When I was in my twenties, I saw a documentary about Gena Rowlands and John Cassavetes that influenced me deeply; Gena Rowlands described in it, very persuasively, how she and Cassavetes made an extremely conscious choice to surround themselves with artists, as a way to survive. I saw this on television, soon after I had moved in with my boyfriend (now my husband, the writer Brent Hendricks) in Oklahoma. We decided to make the same choice one night over whiskey. We had one of the first in a lifelong series of conversations about having felt, our whole lives, like outsiders, and how surrounding ourselves with artists/outsiders—you know them when you see them, regardless of their worldly success—would be important to our own work. From that time on we have been incredibly lucky to know people who have utterly devoted themselves to some generous form, among them amazing musicians, poets, environmental philosophers. Some of these people work as dishwashers and housepainters; others put on suits and teach college; others live on farms or in the desert, more or less free to do their art all the time. Doesn’t matter what their job is—they’re all survivors and they are my heroes. It’s the friends who haven’t survived that pain me, the ones who couldn’t hang on.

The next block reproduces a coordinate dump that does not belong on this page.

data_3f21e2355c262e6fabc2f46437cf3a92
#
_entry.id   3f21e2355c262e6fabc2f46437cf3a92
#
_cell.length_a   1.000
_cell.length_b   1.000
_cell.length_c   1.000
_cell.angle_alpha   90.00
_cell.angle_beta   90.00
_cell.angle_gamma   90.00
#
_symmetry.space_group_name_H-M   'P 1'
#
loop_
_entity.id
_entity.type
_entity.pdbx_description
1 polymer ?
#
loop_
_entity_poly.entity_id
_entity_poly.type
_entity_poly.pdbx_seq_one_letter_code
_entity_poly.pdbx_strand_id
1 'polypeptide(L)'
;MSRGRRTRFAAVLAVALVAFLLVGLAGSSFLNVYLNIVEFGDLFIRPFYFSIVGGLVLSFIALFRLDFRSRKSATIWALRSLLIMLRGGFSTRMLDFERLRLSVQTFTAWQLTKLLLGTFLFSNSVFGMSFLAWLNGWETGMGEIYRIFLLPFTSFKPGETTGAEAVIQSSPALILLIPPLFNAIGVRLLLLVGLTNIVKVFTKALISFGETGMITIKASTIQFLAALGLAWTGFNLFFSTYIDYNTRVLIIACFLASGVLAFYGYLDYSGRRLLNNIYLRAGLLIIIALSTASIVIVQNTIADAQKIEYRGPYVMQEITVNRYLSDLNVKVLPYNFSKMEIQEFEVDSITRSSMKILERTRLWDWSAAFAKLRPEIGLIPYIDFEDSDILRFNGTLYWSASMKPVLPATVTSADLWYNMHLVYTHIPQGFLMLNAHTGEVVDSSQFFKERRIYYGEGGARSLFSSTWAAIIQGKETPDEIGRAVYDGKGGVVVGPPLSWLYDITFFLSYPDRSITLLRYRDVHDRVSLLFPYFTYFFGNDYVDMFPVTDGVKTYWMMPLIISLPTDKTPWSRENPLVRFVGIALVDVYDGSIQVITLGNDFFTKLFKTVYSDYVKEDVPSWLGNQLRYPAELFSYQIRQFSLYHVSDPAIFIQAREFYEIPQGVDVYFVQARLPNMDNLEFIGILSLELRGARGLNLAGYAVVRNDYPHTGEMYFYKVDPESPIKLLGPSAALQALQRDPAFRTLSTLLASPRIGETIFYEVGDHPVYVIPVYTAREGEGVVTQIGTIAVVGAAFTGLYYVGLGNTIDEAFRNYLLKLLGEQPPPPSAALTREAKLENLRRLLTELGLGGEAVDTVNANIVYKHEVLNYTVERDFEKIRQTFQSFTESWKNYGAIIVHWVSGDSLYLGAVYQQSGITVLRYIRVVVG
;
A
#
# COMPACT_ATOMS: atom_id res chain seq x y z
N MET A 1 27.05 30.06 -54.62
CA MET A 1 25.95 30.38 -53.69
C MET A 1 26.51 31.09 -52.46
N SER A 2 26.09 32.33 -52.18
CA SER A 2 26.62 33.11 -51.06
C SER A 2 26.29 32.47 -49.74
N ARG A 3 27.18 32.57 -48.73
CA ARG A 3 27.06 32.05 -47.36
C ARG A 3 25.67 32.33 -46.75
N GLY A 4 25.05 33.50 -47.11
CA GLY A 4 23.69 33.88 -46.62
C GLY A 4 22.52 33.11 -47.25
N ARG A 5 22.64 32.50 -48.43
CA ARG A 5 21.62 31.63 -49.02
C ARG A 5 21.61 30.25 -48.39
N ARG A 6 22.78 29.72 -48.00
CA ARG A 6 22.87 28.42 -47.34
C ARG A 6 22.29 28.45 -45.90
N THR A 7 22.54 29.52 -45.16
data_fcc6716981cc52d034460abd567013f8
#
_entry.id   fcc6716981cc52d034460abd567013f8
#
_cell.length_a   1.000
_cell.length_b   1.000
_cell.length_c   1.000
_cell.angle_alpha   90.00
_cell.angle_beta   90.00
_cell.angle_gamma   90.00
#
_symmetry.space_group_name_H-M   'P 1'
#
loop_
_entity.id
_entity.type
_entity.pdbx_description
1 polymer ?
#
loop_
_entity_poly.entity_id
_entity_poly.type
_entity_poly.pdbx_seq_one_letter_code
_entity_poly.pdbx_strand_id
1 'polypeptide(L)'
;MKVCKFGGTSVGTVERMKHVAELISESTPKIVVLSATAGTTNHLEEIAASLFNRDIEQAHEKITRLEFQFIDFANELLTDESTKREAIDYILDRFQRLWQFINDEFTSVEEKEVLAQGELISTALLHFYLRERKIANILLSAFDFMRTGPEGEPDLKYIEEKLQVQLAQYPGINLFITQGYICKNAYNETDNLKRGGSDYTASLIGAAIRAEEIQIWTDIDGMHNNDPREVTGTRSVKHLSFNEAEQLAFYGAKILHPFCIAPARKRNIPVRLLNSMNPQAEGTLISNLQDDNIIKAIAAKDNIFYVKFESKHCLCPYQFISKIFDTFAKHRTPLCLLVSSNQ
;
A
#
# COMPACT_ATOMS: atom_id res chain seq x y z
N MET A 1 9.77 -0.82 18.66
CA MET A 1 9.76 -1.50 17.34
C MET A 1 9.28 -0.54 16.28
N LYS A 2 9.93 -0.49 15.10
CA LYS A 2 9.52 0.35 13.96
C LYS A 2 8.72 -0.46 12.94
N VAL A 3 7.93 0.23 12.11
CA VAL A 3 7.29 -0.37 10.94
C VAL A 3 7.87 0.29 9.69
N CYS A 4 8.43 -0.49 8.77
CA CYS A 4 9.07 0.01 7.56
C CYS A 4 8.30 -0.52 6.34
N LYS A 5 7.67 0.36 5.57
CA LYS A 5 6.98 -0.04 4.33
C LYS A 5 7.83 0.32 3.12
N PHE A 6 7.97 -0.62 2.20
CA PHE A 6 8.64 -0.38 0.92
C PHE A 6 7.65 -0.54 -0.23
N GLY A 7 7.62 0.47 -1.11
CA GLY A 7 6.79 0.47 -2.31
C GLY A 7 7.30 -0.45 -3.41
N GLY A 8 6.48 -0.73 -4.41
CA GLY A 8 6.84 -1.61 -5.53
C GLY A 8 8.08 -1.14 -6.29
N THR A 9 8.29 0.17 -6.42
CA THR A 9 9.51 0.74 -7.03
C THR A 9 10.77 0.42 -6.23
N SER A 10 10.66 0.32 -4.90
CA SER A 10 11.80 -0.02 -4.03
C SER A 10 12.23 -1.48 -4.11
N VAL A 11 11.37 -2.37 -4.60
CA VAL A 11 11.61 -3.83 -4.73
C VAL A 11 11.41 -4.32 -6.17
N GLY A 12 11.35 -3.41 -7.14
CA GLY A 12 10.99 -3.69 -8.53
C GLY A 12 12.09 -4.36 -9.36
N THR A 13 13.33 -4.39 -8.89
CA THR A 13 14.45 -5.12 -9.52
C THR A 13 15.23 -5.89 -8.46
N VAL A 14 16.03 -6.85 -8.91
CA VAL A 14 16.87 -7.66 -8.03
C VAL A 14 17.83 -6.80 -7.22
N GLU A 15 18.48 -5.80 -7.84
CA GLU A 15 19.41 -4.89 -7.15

Willy Vlautin is the author of three novels: The Motel Life, Northline, and Lean on Pete, and singer/songwriter for the band Richmond Fontaine.